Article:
Should You Quit Your Job to Care for an Elderly Parent?

As parents get older, they may well need a lot more assistance than they did in the past, and adult children will often want to do all they can to help them. This might start with carrying out the weekly shop or preparing food to keep in the freezer, or perhaps visiting more often to help with housework and to take the parent out somewhere for some entertainment and company.

Eventually, however, there may well come a point when a decision needs to be made. If you are visiting more and more frequently, and if it’s clear that your parent or parents need a lot more help than your visits can give them, you’ll need to consider whether or not to quit your job and become a full-time carer for an elderly parent. Here are some of the things to think about when it comes to making this decision.

Can You Afford It?

The first question that you’ll need to ask yourself is whether or not you can afford to give up your job to care for your parents. Sometimes it’s not a matter of wanting to do this or not, it’s a practical matter of not being able to keep up with your bills if you stop work. Make sure you do all the calculations and ensure that, if you did stop having a regular income, you would still be able to manage.

It might be that you could sell your home and move in with your parents, but this will only work if you don’t have other family members to consider, or if they agree to the idea. Alternatively, your parent could sell their home and move in with you, giving you a shared pot of money to live on. There are also government grants and benefits that are paid to carers, so these can be factored into the calculation, too.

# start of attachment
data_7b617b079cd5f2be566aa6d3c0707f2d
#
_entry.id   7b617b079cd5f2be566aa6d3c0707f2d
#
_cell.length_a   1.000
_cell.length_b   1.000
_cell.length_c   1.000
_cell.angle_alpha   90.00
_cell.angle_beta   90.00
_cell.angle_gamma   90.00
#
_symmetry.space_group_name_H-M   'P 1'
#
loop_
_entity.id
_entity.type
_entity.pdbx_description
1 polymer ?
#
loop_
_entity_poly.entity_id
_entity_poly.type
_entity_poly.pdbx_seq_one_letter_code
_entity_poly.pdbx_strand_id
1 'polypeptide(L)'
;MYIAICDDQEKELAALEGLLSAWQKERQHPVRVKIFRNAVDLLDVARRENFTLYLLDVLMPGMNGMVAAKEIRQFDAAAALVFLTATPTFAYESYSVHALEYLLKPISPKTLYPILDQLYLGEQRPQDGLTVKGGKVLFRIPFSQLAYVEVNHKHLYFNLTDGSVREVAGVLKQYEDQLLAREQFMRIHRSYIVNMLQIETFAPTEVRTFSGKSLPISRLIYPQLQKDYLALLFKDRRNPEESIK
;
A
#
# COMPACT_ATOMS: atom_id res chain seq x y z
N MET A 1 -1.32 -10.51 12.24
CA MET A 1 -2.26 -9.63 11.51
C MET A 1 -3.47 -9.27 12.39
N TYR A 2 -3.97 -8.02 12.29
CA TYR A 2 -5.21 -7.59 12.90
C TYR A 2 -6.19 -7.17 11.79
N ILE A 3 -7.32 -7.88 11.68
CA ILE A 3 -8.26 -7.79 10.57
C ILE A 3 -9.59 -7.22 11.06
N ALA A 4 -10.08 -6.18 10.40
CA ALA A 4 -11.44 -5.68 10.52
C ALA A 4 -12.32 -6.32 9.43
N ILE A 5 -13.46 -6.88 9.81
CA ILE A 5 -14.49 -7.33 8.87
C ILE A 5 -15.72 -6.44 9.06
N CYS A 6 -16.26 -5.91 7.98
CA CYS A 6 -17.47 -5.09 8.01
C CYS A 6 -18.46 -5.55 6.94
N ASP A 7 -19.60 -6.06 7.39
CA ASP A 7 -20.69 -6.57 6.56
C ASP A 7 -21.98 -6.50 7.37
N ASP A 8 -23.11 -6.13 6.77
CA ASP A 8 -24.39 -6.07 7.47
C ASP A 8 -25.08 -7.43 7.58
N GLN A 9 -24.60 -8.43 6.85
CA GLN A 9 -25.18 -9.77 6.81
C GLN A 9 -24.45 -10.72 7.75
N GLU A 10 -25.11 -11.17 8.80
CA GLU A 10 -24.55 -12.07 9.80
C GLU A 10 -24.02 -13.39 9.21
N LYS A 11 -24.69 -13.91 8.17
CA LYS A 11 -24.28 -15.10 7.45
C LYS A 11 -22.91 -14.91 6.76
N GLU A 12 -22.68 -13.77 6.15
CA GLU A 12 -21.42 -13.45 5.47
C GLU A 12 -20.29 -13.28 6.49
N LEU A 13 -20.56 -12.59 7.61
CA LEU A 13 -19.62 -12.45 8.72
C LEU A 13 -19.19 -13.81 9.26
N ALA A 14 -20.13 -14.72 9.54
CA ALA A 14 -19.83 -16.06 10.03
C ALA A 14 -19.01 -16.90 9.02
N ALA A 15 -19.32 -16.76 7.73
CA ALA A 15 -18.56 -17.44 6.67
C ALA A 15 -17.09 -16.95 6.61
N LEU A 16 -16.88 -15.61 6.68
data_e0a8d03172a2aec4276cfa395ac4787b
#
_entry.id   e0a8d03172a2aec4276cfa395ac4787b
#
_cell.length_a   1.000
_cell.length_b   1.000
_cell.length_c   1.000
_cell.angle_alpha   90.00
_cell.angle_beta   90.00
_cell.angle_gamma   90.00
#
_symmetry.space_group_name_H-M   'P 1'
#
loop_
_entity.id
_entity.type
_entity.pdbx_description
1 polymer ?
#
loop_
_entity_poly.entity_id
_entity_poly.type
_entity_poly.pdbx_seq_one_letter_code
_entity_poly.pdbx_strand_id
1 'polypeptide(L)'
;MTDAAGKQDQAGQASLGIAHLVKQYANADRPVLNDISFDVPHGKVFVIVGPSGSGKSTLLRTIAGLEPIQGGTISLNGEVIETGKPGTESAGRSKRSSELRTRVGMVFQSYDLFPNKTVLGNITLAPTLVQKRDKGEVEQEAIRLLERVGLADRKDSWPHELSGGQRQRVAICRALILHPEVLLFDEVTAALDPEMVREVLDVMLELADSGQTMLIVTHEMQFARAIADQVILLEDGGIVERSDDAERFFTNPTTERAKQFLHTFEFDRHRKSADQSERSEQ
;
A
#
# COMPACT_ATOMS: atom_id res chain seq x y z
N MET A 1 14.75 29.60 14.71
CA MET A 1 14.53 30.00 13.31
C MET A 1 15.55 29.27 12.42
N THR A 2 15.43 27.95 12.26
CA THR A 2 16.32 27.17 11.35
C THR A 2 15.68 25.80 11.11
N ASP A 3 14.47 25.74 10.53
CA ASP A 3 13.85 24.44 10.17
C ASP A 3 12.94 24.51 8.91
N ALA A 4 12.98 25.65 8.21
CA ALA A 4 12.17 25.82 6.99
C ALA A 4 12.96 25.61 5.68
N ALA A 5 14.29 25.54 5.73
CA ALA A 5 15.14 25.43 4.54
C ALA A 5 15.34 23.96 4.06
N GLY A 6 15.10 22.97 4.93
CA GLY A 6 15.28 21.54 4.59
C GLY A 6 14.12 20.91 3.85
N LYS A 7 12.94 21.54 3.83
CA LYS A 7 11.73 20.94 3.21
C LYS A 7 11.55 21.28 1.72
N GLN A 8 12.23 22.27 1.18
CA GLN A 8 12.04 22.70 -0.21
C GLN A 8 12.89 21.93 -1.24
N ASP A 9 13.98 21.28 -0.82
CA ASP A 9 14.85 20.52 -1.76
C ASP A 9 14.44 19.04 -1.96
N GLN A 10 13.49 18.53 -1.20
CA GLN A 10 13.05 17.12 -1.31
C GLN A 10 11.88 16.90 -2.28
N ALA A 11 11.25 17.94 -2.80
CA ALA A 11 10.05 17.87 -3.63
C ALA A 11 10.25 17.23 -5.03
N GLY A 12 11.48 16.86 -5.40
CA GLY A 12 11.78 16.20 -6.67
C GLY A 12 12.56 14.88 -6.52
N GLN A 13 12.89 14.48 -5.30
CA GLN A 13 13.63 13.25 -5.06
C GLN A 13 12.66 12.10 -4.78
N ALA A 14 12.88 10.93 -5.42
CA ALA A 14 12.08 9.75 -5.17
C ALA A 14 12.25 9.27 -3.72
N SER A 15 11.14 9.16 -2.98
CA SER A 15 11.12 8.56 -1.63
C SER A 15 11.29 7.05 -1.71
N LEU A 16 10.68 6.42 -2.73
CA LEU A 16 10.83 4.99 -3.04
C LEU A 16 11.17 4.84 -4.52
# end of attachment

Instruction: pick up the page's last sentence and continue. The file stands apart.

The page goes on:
Will It Help Them? 

You have to be honest with yourself and with your parent; will moving in with them and quitting your full-time job to care for them actually be of any use? If they are too unwell for standard care, if you know that you won’t have the patience or the skill to look after them, or if they are very much against the idea themselves, then you going ahead with the plan anyway may not work out; it could strain your relationship and actually make the situation a more uncomfortable one.

In this case, and if your parent cannot take care of themselves, then it might be best to look at This would mean your parent is well cared for in a safe environment, and you can keep working. It could be the best situation for everyone. Alternatively, if your parent is able to take care of themselves but they need a little help, arranging for in-home care might be another viable option.

Will You Be Able To Re-Enter The Workforce?

There will come a time when your help is no longer required – your parent will either have passed away or have moved into a care home. At this point, what will you do? Will you be able to re-enter the workforce?

If this is something you are worried about, you can ensure you keep up with your studies, perhaps even gaining qualifications online while you care for your parent.

This would help you re-enter the workforce when you need to.